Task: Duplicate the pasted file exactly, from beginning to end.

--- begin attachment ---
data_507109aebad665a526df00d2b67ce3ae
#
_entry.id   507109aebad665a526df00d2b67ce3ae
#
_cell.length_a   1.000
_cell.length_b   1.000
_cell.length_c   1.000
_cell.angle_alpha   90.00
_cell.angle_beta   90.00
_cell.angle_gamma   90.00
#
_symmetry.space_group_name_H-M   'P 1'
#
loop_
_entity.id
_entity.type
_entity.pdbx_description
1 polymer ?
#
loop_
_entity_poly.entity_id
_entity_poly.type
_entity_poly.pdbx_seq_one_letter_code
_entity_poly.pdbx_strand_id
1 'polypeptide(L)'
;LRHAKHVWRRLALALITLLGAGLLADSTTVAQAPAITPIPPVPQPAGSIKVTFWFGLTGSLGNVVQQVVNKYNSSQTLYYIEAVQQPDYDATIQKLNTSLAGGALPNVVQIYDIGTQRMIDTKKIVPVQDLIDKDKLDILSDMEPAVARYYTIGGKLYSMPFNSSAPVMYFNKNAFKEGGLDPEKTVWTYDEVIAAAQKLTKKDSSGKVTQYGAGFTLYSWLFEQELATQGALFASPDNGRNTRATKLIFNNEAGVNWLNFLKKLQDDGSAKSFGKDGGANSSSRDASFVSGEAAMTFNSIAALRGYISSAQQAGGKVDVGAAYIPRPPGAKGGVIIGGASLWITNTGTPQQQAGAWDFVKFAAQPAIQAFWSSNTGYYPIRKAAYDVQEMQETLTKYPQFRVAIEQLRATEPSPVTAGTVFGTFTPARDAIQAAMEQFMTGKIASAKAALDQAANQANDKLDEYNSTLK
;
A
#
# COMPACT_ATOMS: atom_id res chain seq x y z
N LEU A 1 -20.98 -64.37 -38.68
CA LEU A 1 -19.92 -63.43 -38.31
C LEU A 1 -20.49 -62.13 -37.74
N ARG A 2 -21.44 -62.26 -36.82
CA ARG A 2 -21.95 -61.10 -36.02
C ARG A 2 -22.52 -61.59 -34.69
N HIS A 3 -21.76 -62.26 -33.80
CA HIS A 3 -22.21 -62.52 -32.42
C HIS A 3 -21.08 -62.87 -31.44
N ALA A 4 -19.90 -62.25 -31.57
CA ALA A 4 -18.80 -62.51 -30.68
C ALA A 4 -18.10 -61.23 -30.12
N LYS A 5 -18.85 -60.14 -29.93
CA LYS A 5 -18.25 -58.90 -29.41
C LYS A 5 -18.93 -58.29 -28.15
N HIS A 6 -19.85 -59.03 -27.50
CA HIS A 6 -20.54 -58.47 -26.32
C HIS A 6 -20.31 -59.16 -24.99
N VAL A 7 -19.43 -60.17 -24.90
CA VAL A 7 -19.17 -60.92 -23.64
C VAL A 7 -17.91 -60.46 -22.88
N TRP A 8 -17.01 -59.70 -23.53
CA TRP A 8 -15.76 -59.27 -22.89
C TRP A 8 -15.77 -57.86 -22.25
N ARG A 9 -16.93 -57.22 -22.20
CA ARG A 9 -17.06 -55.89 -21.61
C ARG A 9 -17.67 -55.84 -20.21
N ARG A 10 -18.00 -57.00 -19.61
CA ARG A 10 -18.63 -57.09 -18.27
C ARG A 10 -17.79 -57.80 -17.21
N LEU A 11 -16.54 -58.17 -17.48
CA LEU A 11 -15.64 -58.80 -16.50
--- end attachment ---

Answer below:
data_507109aebad665a526df00d2b67ce3ae
#
_entry.id   507109aebad665a526df00d2b67ce3ae
#
_cell.length_a   1.000
_cell.length_b   1.000
_cell.length_c   1.000
_cell.angle_alpha   90.00
_cell.angle_beta   90.00
_cell.angle_gamma   90.00
#
_symmetry.space_group_name_H-M   'P 1'
#
loop_
_entity.id
_entity.type
_entity.pdbx_description
1 polymer ?
#
loop_
_entity_poly.entity_id
_entity_poly.type
_entity_poly.pdbx_seq_one_letter_code
_entity_poly.pdbx_strand_id
1 'polypeptide(L)'
;LRHAKHVWRRLALALITLLGAGLLADSTTVAQAPAITPIPPVPQPAGSIKVTFWFGLTGSLGNVVQQVVNKYNSSQTLYYIEAVQQPDYDATIQKLNTSLAGGALPNVVQIYDIGTQRMIDTKKIVPVQDLIDKDKLDILSDMEPAVARYYTIGGKLYSMPFNSSAPVMYFNKNAFKEGGLDPEKTVWTYDEVIAAAQKLTKKDSSGKVTQYGAGFTLYSWLFEQELATQGALFASPDNGRNTRATKLIFNNEAGVNWLNFLKKLQDDGSAKSFGKDGGANSSSRDASFVSGEAAMTFNSIAALRGYISSAQQAGGKVDVGAAYIPRPPGAKGGVIIGGASLWITNTGTPQQQAGAWDFVKFAAQPAIQAFWSSNTGYYPIRKAAYDVQEMQETLTKYPQFRVAIEQLRATEPSPVTAGTVFGTFTPARDAIQAAMEQFMTGKIASAKAALDQAANQANDKLDEYNSTLK
;
A
#
# COMPACT_ATOMS: atom_id res chain seq x y z
N LEU A 1 -20.98 -64.37 -38.68
CA LEU A 1 -19.92 -63.43 -38.31
C LEU A 1 -20.49 -62.13 -37.74
N ARG A 2 -21.44 -62.26 -36.82
CA ARG A 2 -21.95 -61.10 -36.02
C ARG A 2 -22.52 -61.59 -34.69
N HIS A 3 -21.76 -62.26 -33.80
CA HIS A 3 -22.21 -62.52 -32.42
C HIS A 3 -21.08 -62.87 -31.44
N ALA A 4 -19.90 -62.25 -31.57
CA ALA A 4 -18.80 -62.51 -30.68
C ALA A 4 -18.10 -61.23 -30.12
N LYS A 5 -18.85 -60.14 -29.93
CA LYS A 5 -18.25 -58.90 -29.41
C LYS A 5 -18.93 -58.29 -28.15
N HIS A 6 -19.85 -59.03 -27.50
CA HIS A 6 -20.54 -58.47 -26.32
C HIS A 6 -20.31 -59.16 -24.99
N VAL A 7 -19.43 -60.17 -24.90
CA VAL A 7 -19.17 -60.92 -23.64
C VAL A 7 -17.91 -60.46 -22.88
N TRP A 8 -17.01 -59.70 -23.53
CA TRP A 8 -15.76 -59.27 -22.89
C TRP A 8 -15.77 -57.86 -22.25
N ARG A 9 -16.93 -57.22 -22.20
CA ARG A 9 -17.06 -55.89 -21.61
C ARG A 9 -17.67 -55.84 -20.21
N ARG A 10 -18.00 -57.00 -19.61
CA ARG A 10 -18.63 -57.09 -18.27
C ARG A 10 -17.79 -57.80 -17.21
N LEU A 11 -16.54 -58.17 -17.48
CA LEU A 11 -15.64 -58.80 -16.50